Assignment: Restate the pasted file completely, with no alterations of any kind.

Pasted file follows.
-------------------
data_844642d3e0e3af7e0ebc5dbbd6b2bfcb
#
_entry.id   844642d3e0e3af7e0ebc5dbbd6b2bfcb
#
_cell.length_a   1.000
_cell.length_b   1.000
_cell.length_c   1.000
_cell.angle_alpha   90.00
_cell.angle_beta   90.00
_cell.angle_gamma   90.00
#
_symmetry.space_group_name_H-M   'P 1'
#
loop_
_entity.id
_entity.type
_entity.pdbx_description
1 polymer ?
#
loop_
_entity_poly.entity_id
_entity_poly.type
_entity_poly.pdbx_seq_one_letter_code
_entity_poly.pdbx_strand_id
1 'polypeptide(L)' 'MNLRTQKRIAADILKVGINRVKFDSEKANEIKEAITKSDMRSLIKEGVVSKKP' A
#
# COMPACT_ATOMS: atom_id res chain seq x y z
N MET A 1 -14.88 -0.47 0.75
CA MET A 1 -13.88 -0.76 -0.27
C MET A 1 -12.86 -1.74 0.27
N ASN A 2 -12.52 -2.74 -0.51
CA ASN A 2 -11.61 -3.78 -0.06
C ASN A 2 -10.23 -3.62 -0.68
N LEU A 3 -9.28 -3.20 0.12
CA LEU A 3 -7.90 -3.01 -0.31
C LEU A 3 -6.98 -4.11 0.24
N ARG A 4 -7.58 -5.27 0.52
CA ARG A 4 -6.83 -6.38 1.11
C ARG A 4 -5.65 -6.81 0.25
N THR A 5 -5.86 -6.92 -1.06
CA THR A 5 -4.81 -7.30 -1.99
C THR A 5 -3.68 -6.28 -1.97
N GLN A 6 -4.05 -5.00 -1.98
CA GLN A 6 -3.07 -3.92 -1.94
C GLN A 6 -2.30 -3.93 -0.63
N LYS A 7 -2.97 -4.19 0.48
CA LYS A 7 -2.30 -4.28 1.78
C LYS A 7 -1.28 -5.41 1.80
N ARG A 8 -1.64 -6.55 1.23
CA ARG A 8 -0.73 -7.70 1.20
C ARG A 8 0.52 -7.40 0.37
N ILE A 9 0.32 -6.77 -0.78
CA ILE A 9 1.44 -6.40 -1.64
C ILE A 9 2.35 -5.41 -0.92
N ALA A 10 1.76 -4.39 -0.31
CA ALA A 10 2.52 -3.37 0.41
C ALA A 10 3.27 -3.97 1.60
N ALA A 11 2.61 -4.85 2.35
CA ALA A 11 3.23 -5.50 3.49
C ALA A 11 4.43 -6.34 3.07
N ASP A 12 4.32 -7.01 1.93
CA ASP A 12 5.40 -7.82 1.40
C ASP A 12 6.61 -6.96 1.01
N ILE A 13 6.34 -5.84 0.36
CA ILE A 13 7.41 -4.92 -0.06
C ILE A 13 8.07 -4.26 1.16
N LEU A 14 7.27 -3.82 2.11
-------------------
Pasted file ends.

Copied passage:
data_844642d3e0e3af7e0ebc5dbbd6b2bfcb
#
_entry.id   844642d3e0e3af7e0ebc5dbbd6b2bfcb
#
_cell.length_a   1.000
_cell.length_b   1.000
_cell.length_c   1.000
_cell.angle_alpha   90.00
_cell.angle_beta   90.00
_cell.angle_gamma   90.00
#
_symmetry.space_group_name_H-M   'P 1'
#
loop_
_entity.id
_entity.type
_entity.pdbx_description
1 polymer ?
#
loop_
_entity_poly.entity_id
_entity_poly.type
_entity_poly.pdbx_seq_one_letter_code
_entity_poly.pdbx_strand_id
1 'polypeptide(L)' 'MNLRTQKRIAADILKVGINRVKFDSEKANEIKEAITKSDMRSLIKEGVVSKKP' A
#
# COMPACT_ATOMS: atom_id res chain seq x y z
N MET A 1 -14.88 -0.47 0.75
CA MET A 1 -13.88 -0.76 -0.27
C MET A 1 -12.86 -1.74 0.27
N ASN A 2 -12.52 -2.74 -0.51
CA ASN A 2 -11.61 -3.78 -0.06
C ASN A 2 -10.23 -3.62 -0.68
N LEU A 3 -9.28 -3.20 0.12
CA LEU A 3 -7.90 -3.01 -0.31
C LEU A 3 -6.98 -4.11 0.24
N ARG A 4 -7.58 -5.27 0.52
CA ARG A 4 -6.83 -6.38 1.11
C ARG A 4 -5.65 -6.81 0.25
N THR A 5 -5.86 -6.92 -1.06
CA THR A 5 -4.81 -7.30 -1.99
C THR A 5 -3.68 -6.28 -1.97
N GLN A 6 -4.05 -5.00 -1.98
CA GLN A 6 -3.07 -3.92 -1.94
C GLN A 6 -2.30 -3.93 -0.63
N LYS A 7 -2.97 -4.19 0.48
CA LYS A 7 -2.30 -4.28 1.78
C LYS A 7 -1.28 -5.41 1.80
N ARG A 8 -1.64 -6.55 1.23
CA ARG A 8 -0.73 -7.70 1.20
C ARG A 8 0.52 -7.40 0.37
N ILE A 9 0.32 -6.77 -0.78
CA ILE A 9 1.44 -6.40 -1.64
C ILE A 9 2.35 -5.41 -0.92
N ALA A 10 1.76 -4.39 -0.31
CA ALA A 10 2.52 -3.37 0.41
C ALA A 10 3.27 -3.97 1.60
N ALA A 11 2.61 -4.85 2.35
CA ALA A 11 3.23 -5.50 3.49
C ALA A 11 4.43 -6.34 3.07
N ASP A 12 4.32 -7.01 1.93
CA ASP A 12 5.40 -7.82 1.40
C ASP A 12 6.61 -6.96 1.01
N ILE A 13 6.34 -5.84 0.36
CA ILE A 13 7.41 -4.92 -0.06
C ILE A 13 8.07 -4.26 1.16
N LEU A 14 7.27 -3.82 2.11